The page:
And if the US wants to engage in wars, we need a goddam military draft, so you don't have a tiny % of the population carrying the burden! :mad: Maybe with student deferments for engineers, etc. but not for majors in English lit, fine arts, and other stuff that's "non-essential".

And let the kids of members of Congress and the military brass, the executives of their contractors like Halliburton, and the foreign policy makers go first! :fiery: BTW, this is bipartisan; by the time of Obama's Afghan "surge", it already met his 2002 definition of a "dumb war". :rolleyes:

Stamp Paid
Mar 15th, 2012, 11:55 PM
Well argued.

Well argued?
For many years, Russians and Brits tried to civilize the Afghan people...Civilize? :unsure:

Afghans and other Muslims can never live in a peaceful democracy without violence and killing.
Turkey? Indonesia? :unsure::unsure:
Reading the posts of people in the political threads is such a mindfuck. :lol:

Stamp Paid
Mar 15th, 2012, 11:58 PM
The Taliban are not al-Qaeda, and certainly not the Nazis. They're today's equivalent of the Vietcong, fighting for control of their country, not the US, Britain, etc. (Of course "Communist" Vietnam is now a major manufacturing center for Western consumers). Its time to get the fuck out, now!

And if the US wants to engage in wars, we need a goddam military draft, so you don't have a tiny % of the population carrying the burden! :mad: Maybe with student deferments for engineers, etc. but not for majors in English lit, fine arts, and other stuff that's "non-essential".

And let the kids of members of Congress and the military brass, the executives of their contractors like Halliburton, and the foreign policy makers go first! :fiery: BTW, this is bipartisan; by the time of Obama's Afghan "surge", it already met his 2002 definition of a "dumb war". :rolleyes:Non-essential? To whom? :unsure::unsure::crying2:

Londoner
Mar 16th, 2012, 11:51 AM
Indeed. At some point you have to let people play out their own scenarios in their own country.

Agree.

Londoner
Mar 16th, 2012, 11:55 AM
I see the soldier has been transferred to Kuwait. And he already has a 'top' lawyer saying he was unfit to serve. That explains it then.

This is just so bad. It may sound cruel, but do the US and UK never learn? For the sake of International relations he should stand trial in Afghanistan. What would happen if an Afghan did this in the US? He'd be tried in the US.

King Halep
Mar 16th, 2012, 12:36 PM
^and do you have any belief that this afghan govt can do anything right? all they are good at is making a lot of noise and embezzle the american taxpayer dollars being flung at them. if an Afghan did this in the US, they would send their seals to find him and shoot him without any trial so they dont need to bother with actually putting a proper case together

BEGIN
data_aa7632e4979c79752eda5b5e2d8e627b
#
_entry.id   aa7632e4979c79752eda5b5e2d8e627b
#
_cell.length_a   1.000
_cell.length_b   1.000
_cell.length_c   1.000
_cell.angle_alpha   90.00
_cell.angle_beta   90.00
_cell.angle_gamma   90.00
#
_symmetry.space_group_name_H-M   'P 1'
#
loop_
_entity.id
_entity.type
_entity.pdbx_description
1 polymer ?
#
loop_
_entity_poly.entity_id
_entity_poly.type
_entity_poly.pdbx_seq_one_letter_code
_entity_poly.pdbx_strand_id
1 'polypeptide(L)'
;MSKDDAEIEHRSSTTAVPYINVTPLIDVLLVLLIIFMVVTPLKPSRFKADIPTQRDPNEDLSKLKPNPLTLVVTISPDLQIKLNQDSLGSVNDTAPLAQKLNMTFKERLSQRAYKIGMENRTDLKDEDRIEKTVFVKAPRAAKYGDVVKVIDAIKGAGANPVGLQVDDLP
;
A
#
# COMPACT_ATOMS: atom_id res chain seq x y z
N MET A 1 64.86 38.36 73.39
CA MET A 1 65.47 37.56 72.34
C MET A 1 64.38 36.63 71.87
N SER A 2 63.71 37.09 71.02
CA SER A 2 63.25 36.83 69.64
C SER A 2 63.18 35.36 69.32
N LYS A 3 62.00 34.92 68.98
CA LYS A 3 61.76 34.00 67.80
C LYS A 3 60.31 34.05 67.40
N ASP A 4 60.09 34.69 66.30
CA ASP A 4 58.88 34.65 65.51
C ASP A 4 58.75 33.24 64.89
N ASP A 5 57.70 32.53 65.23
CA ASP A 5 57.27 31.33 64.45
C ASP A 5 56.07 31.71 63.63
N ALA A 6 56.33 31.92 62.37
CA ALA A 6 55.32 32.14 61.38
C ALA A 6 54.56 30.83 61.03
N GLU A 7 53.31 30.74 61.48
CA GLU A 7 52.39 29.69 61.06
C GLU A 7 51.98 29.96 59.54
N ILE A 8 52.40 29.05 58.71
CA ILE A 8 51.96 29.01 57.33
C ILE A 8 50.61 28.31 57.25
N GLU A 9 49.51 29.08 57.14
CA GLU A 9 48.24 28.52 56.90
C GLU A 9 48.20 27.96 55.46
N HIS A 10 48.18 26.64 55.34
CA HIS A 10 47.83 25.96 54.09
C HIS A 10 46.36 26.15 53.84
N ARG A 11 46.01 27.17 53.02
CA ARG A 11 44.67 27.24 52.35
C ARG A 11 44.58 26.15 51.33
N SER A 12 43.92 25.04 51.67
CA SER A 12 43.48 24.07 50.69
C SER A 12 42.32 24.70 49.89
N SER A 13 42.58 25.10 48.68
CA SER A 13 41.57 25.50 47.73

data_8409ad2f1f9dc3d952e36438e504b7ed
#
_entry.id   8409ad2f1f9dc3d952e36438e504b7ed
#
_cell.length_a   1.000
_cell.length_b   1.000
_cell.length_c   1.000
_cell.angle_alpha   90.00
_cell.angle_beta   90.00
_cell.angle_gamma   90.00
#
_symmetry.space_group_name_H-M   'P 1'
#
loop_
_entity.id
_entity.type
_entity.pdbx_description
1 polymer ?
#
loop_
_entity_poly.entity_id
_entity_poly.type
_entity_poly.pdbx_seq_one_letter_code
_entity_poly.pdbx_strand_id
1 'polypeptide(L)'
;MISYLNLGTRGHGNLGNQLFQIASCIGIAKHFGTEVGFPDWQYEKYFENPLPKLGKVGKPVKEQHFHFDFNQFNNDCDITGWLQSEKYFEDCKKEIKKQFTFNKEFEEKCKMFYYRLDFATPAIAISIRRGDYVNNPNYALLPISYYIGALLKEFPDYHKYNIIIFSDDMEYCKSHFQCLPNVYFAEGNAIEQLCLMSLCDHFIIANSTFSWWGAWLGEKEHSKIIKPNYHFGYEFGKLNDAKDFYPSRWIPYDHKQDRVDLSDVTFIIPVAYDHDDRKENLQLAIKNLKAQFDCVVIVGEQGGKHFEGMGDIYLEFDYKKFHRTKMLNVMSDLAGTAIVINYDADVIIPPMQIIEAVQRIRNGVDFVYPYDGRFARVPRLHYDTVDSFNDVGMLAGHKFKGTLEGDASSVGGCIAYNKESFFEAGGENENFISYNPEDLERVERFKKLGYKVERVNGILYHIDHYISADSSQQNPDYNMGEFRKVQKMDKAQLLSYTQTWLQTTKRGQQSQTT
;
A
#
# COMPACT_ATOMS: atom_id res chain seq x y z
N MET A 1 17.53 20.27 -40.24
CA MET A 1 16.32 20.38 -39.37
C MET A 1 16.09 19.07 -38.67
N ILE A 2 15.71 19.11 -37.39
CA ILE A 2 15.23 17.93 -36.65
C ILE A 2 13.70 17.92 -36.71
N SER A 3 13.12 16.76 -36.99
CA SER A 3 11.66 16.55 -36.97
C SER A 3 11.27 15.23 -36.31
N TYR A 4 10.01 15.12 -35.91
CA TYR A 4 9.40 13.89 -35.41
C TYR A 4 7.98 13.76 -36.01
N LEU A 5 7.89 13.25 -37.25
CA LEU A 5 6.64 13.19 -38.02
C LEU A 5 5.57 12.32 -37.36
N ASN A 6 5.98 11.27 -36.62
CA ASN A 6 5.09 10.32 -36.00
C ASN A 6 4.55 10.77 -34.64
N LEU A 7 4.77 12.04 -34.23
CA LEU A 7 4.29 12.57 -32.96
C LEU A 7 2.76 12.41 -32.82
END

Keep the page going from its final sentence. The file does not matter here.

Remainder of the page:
fifiricci
Mar 16th, 2012, 02:05 PM
I see the soldier has been transferred to Kuwait. And he already has a 'top' lawyer saying he was unfit to serve. That explains it then.

This is just so bad. It may sound cruel, but do the US and UK never learn? For the sake of International relations he should stand trial in Afghanistan. What would happen if an Afghan did this in the US? He'd be tried in the US.
Hear hear. The hypocrisy and double standards of the USA in this case are stupefying. :rolleyes:

wild.river
Mar 23rd, 2012, 06:57 PM
Sgt. Bales to Face 17 Murder Charges


http://online.wsj.com/article/SB10001424052702304636404577298081237407836.html


it'll be a travesty if he gets off. not only because of the people he killed, but the backlash american troops will face.

King Halep
Mar 23rd, 2012, 07:09 PM
So what responsibility does the army have here or does it have none? Remembering that this was previously an excellent soldier who had already been through some of the worst fighting in iraq. They do need this kind of thing to happen before anyone bothers to question about sending soldiers back indefinitely. There seems to be this fake patriotism and concern for 'our heroes' in the general population, but then when one of them cracks from overuse, its the "he's not one of our boys, he's on his own" mentality. No America has learned little from Vietnam.

esquímaux
Mar 23rd, 2012, 08:02 PM
I see the soldier has been transferred to Kuwait. And he already has a 'top' lawyer saying he was unfit to serve. That explains it then.

This is just so bad. It may sound cruel, but do the US and UK never learn? For the sake of International relations he should stand trial in Afghanistan. What would happen if an Afghan did this in the US? He'd be tried in the US.
Agree with your point on Int'l relations. Given that this involves the military, the U.S. should have a SOFA (Status of Forces Agreement) with Afghanistan when matters of this nature occur. I'm assuming the reason he hasn't been turned over to Afghan officials is becomes the Afghan gov't isn't developed enough to comprehend or abide by a SOFA.

Now had this happened in Japan, preparations to turn the soldier over to Japanese authorities would already be underway.